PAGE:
The Electrical Worker online
June 2015

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Taking Out the Trash

It's one thing to feel disrespected on the job. It's quite another for a company to tell its employees that they are completely disposable.

That's the situation at Southern California Edison, where the utility giant is laying off American workers to bring in lower-paid employees of two India-based outsourcing firms, Tata and Infosys.

Since last summer, SCE has laid off hundreds of American information technology specialists whose salaries ranged between $80,000 and $160,000, according to records acquired by the Los Angeles Times. The workers from the outsourcing firms earn a top rate of $71,000.

SCE is doing this by exploiting an immigration law regarding H-1B visas, which grant guest worker status to foreign nationals who come to the U.S. to fill so-called specialty occupations — usually in science, technology, math and engineering.

The H-1B program was designed with one thing in mind: To bring in foreign workers to do jobs that Americans could not.

At tech companies like Google and Microsoft, managers say that they are having a hard time finding enough American software engineers, so the corporations have lobbied hard for the expansion of the program to help shore up their workforce.

But that's not the case at SCE. These IT professionals can — and do — perform their jobs admirably. But like a lot of corporations, SCE is taking the low road and casting off their skilled American workforce simply to save cash.

In a February Los Angeles Times article, writer Michael Hiltzik interviewed some of SCE's workers who were laid off. "They told us they could replace one of us with three, four or five Indian personnel and still save money," one former employee told Hiltzik. "They said, 'We can get four Indian guys for cheaper than the price of you.'"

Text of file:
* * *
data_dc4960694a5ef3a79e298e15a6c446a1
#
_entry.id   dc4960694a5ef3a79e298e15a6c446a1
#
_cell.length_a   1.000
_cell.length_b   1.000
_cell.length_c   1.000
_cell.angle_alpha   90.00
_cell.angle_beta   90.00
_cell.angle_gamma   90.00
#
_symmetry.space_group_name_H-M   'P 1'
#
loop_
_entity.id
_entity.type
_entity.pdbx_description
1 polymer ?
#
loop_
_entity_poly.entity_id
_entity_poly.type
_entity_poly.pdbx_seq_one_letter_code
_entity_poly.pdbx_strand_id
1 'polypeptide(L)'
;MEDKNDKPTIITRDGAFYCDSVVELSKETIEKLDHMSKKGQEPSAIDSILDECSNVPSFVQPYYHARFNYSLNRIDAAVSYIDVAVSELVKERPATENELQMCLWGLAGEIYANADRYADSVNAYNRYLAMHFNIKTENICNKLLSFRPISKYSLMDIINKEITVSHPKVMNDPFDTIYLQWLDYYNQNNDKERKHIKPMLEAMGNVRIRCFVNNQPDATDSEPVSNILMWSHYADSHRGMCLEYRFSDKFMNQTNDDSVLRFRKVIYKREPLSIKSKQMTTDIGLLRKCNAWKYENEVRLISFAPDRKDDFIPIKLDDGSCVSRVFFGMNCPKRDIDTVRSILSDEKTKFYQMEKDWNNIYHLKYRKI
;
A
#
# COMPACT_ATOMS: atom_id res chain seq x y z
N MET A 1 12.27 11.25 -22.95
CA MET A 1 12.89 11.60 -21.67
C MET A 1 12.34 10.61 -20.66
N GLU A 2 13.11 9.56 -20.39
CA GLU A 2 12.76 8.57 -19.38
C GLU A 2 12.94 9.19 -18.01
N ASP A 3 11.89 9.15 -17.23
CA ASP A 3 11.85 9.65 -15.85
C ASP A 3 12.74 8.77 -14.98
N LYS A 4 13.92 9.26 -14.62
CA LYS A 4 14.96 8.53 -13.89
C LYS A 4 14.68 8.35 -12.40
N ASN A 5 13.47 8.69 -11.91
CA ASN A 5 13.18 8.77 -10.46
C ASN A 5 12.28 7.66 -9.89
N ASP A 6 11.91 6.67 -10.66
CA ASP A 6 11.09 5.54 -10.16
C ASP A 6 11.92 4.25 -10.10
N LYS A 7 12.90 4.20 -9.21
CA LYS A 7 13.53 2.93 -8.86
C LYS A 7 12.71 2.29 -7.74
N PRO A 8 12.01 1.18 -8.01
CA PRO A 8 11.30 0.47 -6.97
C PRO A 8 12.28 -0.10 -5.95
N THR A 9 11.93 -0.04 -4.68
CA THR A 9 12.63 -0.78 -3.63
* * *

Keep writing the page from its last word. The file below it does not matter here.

"When you are referred to as a commodity or cost, not even treated as a human being, it's pretty degrading," another worker said.

Not that any of these guest workers appear to be treated any better. In 2013, Tata paid nearly $30 million to settle a class action lawsuit filed by former employees. They accused the company of cheating them out of wages and stealing tax refund checks.

The Brotherhood is taking action. Leaders like Diamond Bar, Calif., Local 47 Business Manager Pat Lavin are asking the U.S. Department of Labor to investigate the abuses. The program is also taking heat from a bipartisan coalition in Congress including Sens. Dick Durbin (D-Ill.), Chuck Grassley (R-Iowa) and Jeff Sessions (R-Ala.).

"Congress has a responsibility to ensure that the law does not permit employers to abuse our visa programs to undercut domestic wages and workers," Durbin and Sessions said in a joint statement.

So, memo to SCE: In America, we don't throw away people. We throw away bad policies. And the current setup of the H-1B program fits that bill.

I urge the U.S. Department of Labor to take the broken parts of the law and do what any of us would do with something in the kitchen that smells rotten: throw it in the trash.


Also: Chilia: Run, IBEW Members, Run Read Chilia's Column

Edwin D. Hill

Edwin D. Hill
International President